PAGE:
Monday, October 22, 2012
Solution by Tony Leukering
Ah, a pile of birds to sort through looking for different species. In the field, this flock might well be here and gone, allowing us little leisure at picking out any oddballs. But in this venue, we have a week to sort through the flock. But first, what is the primary component of the flock?
Near the bottom of the flock, we can see the top side of one bird with its wings fully extended. That bird has the brown head and back, black mask, gray wings, and yellow tail tip of a Cedar Waxwing. Quick perusal of the flock finds that there are no demonstrably larger birds, nor obviously grayer birds, thus there seem to be no Bohemian Waxwings here. All of the birds that are bullets (wings folded) have the same shape: angled head, deep belly, and medium-length tail. Finches have larger and rounder heads and most have shorter tails. Pipits have more-streamlined bodies. Bobolinks have more-pointed wingtips. In fact, no bird present strongly exhibits any feature that might suggest some other species. I took this picture of a flock of Cedar Waxwings at Cape May Point S. P., Cape May Co., NJ, on 2 October 2011.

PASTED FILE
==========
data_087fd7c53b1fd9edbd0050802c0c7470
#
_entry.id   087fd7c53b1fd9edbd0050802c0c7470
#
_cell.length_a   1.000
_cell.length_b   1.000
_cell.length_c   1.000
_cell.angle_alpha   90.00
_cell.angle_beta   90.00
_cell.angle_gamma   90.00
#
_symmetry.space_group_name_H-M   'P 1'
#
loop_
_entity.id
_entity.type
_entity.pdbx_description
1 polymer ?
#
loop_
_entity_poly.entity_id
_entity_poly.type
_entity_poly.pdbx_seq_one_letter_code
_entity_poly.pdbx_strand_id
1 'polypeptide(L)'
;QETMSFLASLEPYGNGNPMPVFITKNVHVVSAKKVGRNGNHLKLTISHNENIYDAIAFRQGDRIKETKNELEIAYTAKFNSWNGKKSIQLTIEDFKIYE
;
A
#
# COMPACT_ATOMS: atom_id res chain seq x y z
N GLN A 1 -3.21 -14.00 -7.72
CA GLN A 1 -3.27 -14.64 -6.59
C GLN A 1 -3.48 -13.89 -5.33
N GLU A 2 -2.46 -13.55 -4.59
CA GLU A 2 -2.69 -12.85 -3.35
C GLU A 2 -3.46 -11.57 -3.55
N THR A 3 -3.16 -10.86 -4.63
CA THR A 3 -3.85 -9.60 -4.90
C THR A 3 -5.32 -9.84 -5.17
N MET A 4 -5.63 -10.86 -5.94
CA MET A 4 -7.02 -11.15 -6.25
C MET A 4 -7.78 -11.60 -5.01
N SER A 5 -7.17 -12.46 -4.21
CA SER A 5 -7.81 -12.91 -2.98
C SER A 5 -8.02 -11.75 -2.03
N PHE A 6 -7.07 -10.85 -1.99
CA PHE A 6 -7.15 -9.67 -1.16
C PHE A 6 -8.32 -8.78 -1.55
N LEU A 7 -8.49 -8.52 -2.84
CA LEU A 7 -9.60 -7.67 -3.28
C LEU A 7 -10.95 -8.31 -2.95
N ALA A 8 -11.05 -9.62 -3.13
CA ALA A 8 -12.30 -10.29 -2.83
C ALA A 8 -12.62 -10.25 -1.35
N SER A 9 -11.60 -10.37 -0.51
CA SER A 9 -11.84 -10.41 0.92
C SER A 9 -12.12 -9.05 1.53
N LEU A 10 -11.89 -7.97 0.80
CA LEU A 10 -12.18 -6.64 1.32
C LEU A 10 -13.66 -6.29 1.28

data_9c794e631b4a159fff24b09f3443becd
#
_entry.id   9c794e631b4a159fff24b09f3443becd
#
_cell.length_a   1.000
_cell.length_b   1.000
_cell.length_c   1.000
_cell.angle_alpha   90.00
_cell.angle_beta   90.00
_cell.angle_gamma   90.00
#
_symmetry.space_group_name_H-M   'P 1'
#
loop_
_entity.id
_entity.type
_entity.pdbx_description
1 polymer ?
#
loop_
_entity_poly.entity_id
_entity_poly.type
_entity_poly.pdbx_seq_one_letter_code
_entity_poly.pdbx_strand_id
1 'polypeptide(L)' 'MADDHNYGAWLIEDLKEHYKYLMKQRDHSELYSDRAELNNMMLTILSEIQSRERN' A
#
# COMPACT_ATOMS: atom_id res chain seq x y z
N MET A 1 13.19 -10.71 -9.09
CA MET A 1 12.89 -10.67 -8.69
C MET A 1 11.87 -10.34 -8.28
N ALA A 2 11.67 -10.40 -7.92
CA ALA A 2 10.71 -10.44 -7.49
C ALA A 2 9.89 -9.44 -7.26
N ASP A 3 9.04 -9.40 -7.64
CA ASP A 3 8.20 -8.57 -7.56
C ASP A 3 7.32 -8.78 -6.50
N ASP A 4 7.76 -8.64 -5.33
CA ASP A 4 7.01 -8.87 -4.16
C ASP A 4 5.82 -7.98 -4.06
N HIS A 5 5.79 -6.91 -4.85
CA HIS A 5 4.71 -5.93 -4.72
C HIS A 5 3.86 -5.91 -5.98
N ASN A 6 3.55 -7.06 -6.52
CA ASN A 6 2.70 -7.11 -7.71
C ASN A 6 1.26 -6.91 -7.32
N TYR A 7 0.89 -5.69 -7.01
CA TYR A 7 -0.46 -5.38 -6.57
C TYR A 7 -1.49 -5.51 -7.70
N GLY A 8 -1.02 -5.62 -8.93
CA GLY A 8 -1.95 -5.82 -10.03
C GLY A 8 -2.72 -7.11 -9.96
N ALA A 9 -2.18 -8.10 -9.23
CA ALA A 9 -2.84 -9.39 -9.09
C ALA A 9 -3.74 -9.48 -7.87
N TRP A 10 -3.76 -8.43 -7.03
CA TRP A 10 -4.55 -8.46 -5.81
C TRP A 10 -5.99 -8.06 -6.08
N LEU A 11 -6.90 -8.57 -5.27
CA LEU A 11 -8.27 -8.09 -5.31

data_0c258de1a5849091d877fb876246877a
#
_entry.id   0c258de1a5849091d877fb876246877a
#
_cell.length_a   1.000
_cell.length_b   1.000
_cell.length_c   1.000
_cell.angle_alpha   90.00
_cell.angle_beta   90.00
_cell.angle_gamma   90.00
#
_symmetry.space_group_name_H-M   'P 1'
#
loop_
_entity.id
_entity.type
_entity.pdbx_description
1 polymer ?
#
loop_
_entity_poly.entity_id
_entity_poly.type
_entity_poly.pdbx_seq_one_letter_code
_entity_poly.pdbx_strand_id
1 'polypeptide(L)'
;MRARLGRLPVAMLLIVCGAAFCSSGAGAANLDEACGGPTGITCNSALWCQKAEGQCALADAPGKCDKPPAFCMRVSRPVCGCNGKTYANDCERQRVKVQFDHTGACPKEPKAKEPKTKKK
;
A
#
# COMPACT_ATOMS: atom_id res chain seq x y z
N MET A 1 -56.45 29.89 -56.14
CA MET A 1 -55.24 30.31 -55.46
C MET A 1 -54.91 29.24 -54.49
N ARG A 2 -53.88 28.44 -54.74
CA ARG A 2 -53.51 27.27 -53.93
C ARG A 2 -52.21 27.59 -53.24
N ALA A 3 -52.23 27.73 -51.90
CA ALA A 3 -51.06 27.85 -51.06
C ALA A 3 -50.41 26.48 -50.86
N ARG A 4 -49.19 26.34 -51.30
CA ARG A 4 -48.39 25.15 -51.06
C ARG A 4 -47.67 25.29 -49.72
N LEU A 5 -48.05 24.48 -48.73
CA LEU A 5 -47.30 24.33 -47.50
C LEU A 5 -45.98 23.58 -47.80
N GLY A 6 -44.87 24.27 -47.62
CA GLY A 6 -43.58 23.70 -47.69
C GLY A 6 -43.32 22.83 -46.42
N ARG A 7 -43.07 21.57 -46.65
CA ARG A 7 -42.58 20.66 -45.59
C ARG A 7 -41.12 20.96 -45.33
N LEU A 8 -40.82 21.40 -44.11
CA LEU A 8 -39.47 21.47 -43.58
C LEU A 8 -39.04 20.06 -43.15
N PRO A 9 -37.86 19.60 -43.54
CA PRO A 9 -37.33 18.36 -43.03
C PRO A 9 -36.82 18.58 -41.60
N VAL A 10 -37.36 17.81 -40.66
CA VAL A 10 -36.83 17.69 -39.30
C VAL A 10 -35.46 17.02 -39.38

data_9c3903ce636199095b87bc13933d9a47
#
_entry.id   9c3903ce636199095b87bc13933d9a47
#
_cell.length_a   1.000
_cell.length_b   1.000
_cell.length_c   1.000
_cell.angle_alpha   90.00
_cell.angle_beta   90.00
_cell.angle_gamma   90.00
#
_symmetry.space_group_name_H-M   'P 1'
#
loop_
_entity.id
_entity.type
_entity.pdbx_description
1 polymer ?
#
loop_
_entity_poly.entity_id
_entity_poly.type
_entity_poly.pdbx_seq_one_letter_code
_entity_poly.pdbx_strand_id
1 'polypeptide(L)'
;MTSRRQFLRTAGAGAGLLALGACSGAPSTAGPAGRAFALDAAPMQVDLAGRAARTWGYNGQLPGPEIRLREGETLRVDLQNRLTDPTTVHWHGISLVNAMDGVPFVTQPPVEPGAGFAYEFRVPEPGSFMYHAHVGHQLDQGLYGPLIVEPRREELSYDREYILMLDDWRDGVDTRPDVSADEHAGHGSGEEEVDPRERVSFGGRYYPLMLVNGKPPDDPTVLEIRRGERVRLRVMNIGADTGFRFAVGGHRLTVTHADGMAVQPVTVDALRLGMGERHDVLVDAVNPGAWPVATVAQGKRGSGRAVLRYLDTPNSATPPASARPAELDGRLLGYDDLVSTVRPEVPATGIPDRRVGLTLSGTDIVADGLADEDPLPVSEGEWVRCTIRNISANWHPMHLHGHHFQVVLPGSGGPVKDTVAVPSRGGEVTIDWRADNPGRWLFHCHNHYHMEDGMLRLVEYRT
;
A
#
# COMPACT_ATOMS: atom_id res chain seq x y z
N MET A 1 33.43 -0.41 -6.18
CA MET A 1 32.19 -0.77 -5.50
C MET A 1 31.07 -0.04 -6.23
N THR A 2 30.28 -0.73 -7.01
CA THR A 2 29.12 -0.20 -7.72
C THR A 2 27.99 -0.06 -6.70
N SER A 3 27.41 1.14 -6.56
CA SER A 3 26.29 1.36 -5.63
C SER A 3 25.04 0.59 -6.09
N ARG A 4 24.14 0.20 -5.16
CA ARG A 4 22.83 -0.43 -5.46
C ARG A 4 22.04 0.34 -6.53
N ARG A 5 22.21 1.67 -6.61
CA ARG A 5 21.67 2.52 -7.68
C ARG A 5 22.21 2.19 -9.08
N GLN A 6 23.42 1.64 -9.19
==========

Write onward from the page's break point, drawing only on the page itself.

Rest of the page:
Two respondents submitted answers with the species name as a plural. I have written previously that species names are not plural and should not be presented as plural. Though some might consider this simply semantics, there is a difference between answers that identify the birds and those that present what species is/are present. Despite the fact that there are 30 birds in the picture, there is only one species represented. I let those two responses slide and considered them correct, but please read the rules.
Incorrect species provided as answers:
Red Crossbill - 1
Congratulations to the 19 of 20 getting the quiz correct:
Answer: Cedar Waxwing